Attending physicians will be permitted to delegate dietary orders to qualified dietitians or other qualified nutrition professionals, and to delegate therapy orders to appropriate therapists.
      A nurse aide and a member of the food and nutrition services staff will be required to participate on the interdisciplinary team that develops a resident’s comprehensive care plan.
      A competency requirement will be implemented to determine the sufficiency of nursing staff, “which includes but is not limited to the number of residents, resident acuity, range of diagnoses, and the content of individual care plans.”
      Residents must receive necessary behavioral health care and services based on their comprehensive assessment and care plan.
      A pharmacist will be required to review the resident’s medical chart during monthly drug regimen reviews. Particular attention will be focused on reducing and eliminating the need for psychotropic drugs.
      SNFs and NFs will be prohibited from charging a Medicare resident for the damage to or loss of dentures, and facilities will be required to have a policy that identifies when such loss or damage is the facility’s responsibility. A referral for lost or damaged dentures must be made within 3 business days.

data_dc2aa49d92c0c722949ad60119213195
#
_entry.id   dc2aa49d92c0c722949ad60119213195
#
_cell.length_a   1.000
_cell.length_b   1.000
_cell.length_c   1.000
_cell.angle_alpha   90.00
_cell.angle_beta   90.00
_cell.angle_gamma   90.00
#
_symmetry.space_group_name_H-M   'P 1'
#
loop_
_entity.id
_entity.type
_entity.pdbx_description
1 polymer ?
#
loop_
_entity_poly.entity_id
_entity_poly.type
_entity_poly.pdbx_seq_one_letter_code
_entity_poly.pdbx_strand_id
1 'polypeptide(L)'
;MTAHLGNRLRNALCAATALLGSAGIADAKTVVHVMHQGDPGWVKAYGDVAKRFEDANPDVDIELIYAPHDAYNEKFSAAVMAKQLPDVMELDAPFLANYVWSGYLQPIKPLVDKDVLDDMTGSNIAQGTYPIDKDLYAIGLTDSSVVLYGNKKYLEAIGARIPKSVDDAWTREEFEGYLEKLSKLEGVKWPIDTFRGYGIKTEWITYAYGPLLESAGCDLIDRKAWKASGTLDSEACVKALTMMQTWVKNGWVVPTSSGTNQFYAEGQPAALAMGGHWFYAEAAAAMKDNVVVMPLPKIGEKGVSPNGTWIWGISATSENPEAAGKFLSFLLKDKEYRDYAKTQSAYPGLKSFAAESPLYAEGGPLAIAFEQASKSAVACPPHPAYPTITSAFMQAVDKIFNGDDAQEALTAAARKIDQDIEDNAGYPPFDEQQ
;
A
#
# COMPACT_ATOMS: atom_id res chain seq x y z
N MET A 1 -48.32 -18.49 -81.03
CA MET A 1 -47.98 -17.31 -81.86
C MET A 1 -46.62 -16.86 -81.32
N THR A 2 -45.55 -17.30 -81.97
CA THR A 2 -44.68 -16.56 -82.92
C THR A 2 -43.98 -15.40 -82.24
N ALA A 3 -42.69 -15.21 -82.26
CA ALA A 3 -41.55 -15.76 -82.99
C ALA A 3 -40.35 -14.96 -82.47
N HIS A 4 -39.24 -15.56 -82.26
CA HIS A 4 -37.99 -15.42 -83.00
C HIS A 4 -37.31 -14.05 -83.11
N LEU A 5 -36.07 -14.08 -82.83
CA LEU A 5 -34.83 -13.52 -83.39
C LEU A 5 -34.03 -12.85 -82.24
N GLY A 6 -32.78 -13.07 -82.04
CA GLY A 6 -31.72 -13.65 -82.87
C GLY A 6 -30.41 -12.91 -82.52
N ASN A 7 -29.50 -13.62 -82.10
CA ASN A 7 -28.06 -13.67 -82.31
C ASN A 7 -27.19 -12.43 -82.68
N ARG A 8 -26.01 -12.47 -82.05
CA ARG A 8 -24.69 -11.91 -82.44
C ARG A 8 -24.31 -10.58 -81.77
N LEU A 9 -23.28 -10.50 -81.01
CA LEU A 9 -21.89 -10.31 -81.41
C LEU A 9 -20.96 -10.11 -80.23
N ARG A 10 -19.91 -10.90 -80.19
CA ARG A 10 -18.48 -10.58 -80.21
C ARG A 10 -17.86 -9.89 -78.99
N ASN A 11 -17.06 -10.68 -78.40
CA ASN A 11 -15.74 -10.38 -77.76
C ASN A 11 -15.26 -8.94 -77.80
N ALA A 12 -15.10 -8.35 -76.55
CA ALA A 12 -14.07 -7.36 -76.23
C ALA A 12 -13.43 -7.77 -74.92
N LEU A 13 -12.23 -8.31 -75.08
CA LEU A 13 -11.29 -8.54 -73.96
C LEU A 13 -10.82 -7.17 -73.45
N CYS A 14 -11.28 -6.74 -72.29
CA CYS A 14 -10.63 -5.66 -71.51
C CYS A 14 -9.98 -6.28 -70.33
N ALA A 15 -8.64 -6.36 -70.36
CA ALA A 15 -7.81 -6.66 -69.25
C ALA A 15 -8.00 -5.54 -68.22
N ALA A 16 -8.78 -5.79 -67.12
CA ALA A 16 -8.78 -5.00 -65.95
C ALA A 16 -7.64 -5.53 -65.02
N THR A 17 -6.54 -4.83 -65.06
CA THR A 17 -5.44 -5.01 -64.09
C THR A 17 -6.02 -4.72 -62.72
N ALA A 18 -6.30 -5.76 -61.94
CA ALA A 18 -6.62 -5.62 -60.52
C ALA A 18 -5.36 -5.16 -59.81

Facilities will be required to provide residents with a “nourishing, palatable, well-balanced diet” that addresses special dietary needs and preferences.
      Respiratory services will be considered a specialized rehabilitative service.


      Facilities must “conduct, document and annually review a facility-wide assessment to determine what resources are necessary to care for its residents competently” during daily operations and emergencies.
      The use of predispute binding arbitration agreements will be prohibited.
      All LTC facilities will be required to develop, implement, and maintain a comprehensive quality assurance/performance improvement program that focuses on outcomes and systems of care, as well as quality of life.